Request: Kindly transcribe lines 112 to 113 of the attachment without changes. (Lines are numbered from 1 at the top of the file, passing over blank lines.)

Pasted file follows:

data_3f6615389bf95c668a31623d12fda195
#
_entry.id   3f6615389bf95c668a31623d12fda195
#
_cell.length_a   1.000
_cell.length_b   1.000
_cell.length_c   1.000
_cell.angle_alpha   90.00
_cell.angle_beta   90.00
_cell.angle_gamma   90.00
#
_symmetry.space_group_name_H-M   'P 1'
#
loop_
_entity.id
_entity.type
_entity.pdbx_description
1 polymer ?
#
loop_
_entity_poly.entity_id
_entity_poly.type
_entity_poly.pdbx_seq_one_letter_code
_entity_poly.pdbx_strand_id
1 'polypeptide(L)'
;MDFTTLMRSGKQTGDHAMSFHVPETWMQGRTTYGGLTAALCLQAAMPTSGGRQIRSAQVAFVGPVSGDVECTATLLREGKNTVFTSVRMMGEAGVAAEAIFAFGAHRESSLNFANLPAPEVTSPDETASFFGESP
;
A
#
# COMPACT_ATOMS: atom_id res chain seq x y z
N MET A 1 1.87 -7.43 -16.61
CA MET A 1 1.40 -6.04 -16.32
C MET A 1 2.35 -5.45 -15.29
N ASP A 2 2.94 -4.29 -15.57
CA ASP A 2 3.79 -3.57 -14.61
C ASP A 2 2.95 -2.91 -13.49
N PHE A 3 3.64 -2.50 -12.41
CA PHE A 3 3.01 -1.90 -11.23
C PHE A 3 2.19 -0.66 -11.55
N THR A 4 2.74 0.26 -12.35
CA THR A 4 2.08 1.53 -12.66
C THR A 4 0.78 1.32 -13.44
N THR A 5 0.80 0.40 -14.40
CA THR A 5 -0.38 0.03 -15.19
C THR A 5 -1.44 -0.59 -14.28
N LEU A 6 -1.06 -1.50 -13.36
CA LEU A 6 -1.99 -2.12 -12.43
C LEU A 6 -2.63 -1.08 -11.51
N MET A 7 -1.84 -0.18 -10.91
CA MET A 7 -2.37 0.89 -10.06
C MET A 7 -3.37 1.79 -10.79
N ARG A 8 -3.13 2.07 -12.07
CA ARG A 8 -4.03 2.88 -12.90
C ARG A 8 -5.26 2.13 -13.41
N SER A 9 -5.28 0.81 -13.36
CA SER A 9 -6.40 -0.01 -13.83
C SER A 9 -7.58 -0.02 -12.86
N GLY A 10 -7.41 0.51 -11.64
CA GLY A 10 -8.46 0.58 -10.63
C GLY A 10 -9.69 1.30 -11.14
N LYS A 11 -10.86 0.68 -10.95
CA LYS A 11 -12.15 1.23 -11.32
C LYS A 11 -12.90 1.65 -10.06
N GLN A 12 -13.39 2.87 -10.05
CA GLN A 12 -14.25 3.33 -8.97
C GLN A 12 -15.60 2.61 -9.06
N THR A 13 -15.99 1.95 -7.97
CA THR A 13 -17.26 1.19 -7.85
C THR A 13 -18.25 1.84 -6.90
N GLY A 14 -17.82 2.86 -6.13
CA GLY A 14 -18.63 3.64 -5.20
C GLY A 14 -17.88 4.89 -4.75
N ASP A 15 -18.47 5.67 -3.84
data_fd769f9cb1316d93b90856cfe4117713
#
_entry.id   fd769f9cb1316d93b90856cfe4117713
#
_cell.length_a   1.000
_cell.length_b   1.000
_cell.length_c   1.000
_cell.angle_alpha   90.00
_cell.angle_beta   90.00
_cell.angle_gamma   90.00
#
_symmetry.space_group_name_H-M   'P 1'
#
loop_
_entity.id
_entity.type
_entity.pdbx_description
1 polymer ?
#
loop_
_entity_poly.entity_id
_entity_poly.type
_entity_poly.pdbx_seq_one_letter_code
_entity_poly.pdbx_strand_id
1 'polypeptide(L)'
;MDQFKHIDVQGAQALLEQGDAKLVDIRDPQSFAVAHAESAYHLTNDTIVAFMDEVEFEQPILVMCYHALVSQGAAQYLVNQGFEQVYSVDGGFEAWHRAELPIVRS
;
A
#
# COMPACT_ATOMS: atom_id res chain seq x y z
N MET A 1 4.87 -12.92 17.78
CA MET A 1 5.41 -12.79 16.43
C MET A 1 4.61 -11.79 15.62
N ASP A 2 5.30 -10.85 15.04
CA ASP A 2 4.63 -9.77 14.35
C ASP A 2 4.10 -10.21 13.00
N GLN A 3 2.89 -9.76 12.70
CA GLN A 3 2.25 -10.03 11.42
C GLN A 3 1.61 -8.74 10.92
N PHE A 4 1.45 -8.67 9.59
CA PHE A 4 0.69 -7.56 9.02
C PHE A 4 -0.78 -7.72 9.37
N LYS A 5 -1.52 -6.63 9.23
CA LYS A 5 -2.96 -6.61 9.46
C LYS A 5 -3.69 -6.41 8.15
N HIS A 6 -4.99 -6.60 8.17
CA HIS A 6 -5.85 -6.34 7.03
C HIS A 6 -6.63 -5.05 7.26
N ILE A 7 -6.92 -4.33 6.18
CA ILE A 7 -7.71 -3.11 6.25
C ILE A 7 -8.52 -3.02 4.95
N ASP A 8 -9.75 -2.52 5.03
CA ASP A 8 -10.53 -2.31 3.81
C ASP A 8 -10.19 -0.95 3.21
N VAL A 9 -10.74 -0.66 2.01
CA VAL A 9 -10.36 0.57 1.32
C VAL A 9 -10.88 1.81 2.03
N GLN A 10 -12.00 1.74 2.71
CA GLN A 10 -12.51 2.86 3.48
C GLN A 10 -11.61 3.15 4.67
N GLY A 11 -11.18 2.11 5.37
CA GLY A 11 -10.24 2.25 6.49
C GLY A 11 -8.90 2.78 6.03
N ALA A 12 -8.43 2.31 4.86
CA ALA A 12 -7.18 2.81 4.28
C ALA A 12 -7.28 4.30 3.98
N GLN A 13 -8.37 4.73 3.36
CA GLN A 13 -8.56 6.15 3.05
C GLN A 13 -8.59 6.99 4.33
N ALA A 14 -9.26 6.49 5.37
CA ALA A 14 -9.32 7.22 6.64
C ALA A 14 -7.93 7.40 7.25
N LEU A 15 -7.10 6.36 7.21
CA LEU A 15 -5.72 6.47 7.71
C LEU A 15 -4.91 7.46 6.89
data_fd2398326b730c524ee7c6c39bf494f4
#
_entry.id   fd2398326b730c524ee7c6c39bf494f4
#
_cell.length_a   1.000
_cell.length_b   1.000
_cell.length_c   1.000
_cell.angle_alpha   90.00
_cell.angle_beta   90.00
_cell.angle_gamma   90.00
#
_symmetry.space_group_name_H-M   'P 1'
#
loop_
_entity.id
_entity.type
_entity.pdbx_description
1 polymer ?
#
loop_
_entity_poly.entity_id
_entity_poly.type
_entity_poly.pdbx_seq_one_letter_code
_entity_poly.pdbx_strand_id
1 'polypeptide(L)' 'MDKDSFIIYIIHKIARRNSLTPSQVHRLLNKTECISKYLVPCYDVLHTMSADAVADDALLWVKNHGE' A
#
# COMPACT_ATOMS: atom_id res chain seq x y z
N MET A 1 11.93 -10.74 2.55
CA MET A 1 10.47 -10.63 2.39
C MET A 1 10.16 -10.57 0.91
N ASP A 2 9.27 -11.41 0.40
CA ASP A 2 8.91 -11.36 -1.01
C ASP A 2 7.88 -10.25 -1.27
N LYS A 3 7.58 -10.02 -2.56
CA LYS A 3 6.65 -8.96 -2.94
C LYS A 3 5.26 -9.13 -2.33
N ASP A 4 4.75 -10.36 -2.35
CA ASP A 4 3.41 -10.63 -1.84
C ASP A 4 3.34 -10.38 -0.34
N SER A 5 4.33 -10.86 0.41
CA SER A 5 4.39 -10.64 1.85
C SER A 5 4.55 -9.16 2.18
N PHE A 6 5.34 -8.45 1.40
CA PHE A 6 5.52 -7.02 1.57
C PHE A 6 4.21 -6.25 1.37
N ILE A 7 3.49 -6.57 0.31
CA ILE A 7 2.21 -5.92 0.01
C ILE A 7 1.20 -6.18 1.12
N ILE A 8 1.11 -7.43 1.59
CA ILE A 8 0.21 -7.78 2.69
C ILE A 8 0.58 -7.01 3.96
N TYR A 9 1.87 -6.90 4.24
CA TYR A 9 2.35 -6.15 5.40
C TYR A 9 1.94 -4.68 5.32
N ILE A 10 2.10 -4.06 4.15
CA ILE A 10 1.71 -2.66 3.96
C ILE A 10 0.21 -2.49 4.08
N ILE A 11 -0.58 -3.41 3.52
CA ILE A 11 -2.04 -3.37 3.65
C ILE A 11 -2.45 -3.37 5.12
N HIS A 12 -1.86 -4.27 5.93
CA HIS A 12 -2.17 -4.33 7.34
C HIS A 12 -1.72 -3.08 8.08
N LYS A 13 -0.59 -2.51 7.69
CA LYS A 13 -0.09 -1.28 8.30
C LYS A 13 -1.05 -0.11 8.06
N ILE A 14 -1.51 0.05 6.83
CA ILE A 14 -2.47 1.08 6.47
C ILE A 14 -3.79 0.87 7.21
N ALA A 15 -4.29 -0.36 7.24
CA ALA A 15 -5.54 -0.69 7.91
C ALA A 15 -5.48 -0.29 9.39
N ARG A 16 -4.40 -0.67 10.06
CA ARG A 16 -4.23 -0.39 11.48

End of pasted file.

C GLN A 3 1.61 -8.74 10.92
N PHE A 4 1.45 -8.67 9.59